More Great Escapes from World War II

More Great Escapes from World War II (1998) This A&E documentary, directed by Scott Paddor, is an odd collection of both escapes and rescues. It begins with the rescue of several sailors from the overturned USS Oklahoma during and after the Pearl Harbor attack on December 7, 1941. It then turns to what is perhaps the largest rescue operation completed during World War II, Dunkerque in 1940. Neither Pearl Harbor nor Dunkerque should be classified as escapes per se because no one was ever a POW; rather, they should be understood as rescues. Turning to real escapes, the documentary focuses on a mass breakout of British and Commonwealth POWs from the Italian POW camp PG 78 at Sulmona in 1943. Over 1,000 POWs streamed frantically from the camp, climbed a large hill, and headed south toward Allied lines just after the Italians capitulated and the Germans took over the camp. Then the documentary focuses on the three escapes attempted by a Luftwaffe pilot, Ulrich Steinhilper, who was held in a pleasant camp in Bowmansville, Ontario, Canada after being shot down during the Battle of Britain in 1940. With the assistance of the distinguished POW historian Arnold Krammer of Texas A & M University, Steinhilper is shown to be a man of honor and a risk-taker. He defined his captivity in terms of his determination to leave his prison compound, or as the German POWs called Canadian imprisonment, the “gilded cage.”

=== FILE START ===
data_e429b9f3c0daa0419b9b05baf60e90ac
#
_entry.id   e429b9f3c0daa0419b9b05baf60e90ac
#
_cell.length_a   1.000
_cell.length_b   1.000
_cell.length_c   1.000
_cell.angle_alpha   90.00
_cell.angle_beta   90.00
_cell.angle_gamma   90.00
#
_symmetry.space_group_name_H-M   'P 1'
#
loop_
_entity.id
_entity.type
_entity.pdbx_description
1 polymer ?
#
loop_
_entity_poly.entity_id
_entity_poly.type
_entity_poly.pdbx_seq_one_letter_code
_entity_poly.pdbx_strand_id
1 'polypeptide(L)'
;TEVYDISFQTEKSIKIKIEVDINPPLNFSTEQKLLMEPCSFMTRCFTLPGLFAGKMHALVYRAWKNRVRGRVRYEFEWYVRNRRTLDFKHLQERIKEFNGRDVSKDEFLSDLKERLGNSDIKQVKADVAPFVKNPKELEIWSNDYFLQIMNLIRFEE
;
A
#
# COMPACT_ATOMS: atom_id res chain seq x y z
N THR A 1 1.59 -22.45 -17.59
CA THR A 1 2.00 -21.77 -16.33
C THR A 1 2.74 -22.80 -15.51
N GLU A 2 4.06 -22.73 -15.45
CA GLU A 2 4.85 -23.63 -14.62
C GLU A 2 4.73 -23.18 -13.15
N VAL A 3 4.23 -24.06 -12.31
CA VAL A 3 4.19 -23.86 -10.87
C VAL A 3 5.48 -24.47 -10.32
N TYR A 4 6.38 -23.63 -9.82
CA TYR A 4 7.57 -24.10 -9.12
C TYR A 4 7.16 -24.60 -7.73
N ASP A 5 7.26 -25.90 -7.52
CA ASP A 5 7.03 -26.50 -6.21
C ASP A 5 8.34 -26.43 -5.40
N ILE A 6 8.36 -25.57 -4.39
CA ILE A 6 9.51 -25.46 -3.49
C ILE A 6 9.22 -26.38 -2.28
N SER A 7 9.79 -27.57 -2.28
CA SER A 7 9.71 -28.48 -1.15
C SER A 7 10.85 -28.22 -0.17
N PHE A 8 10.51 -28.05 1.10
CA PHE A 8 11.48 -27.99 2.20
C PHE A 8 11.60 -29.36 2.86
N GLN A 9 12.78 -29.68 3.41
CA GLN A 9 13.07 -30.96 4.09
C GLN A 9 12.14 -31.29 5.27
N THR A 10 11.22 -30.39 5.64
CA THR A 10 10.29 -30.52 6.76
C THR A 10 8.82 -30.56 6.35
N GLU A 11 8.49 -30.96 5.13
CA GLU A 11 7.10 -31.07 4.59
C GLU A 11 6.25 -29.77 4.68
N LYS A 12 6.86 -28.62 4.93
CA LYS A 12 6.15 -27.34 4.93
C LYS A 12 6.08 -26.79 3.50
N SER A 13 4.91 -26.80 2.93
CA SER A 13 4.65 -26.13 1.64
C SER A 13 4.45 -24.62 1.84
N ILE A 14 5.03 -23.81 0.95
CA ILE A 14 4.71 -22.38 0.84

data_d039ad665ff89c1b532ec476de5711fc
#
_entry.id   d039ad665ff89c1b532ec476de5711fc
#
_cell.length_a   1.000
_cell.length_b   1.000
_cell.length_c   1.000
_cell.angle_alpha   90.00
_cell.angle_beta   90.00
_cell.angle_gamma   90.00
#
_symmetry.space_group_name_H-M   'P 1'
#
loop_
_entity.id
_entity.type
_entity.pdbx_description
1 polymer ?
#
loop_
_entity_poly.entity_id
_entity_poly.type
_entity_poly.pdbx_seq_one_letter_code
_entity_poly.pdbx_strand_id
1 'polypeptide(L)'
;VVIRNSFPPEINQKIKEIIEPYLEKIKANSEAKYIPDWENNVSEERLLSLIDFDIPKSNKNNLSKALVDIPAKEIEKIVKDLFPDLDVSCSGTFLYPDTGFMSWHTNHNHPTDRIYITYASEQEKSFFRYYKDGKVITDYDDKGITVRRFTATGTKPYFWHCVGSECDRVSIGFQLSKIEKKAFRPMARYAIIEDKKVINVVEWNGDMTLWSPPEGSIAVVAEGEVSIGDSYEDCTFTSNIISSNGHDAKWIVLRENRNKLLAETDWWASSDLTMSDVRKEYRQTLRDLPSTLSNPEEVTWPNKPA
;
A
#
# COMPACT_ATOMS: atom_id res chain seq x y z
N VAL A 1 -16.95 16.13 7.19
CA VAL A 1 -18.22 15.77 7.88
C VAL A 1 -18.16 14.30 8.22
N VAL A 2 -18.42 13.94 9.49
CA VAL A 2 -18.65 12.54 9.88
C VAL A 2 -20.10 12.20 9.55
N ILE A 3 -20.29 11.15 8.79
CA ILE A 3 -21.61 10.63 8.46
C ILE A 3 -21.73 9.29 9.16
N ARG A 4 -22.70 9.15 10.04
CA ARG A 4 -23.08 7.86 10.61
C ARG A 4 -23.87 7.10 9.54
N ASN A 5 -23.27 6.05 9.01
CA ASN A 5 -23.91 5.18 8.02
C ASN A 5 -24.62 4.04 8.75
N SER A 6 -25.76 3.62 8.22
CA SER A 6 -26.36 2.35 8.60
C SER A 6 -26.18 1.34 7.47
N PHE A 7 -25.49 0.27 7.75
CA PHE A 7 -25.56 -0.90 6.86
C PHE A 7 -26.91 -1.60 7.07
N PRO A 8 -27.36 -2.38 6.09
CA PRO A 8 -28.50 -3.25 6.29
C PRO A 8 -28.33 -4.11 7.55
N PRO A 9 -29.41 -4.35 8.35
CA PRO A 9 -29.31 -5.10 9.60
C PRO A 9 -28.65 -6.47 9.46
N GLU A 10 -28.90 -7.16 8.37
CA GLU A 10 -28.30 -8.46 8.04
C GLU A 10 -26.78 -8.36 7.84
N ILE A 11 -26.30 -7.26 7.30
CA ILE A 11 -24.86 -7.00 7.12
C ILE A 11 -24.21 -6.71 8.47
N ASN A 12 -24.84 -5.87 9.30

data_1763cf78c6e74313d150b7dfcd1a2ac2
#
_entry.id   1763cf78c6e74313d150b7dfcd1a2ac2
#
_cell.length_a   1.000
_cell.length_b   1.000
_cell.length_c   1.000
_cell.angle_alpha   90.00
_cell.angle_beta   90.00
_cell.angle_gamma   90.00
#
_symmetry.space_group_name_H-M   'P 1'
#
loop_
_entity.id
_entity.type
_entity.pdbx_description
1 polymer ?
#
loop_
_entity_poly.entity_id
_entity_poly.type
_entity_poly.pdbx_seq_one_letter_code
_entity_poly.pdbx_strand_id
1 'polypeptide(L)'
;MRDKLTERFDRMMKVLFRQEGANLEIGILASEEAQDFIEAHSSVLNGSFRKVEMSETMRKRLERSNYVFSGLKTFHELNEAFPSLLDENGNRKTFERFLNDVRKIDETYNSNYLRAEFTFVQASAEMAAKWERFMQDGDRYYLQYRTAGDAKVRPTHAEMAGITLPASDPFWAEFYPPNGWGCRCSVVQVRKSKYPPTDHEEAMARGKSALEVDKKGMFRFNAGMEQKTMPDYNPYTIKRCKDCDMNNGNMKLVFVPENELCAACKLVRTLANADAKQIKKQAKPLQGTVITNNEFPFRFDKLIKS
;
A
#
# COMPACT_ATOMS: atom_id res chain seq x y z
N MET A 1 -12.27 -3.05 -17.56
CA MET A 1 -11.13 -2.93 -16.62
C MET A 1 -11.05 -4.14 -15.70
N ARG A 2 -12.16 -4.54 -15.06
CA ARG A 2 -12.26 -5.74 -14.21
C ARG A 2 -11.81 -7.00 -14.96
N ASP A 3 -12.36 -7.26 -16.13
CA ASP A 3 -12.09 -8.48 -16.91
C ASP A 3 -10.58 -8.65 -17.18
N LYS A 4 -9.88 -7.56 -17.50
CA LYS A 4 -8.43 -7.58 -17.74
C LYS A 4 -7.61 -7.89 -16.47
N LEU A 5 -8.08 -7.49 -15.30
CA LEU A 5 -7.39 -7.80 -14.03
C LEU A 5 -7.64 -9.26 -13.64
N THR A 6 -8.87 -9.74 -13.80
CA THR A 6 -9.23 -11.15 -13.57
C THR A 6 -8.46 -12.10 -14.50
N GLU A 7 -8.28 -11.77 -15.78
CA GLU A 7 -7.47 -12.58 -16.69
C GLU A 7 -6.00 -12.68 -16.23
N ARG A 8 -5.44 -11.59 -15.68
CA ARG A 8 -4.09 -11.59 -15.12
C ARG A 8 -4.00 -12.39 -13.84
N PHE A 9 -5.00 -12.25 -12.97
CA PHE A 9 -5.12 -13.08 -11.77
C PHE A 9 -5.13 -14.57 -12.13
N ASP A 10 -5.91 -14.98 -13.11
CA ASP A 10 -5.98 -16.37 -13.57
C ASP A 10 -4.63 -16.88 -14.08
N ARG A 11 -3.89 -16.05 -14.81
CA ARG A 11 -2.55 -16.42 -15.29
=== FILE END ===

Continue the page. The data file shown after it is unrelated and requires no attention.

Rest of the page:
Robert C. Doyle Franciscan University of Steubenville rcdoyle@sbsglobal.net

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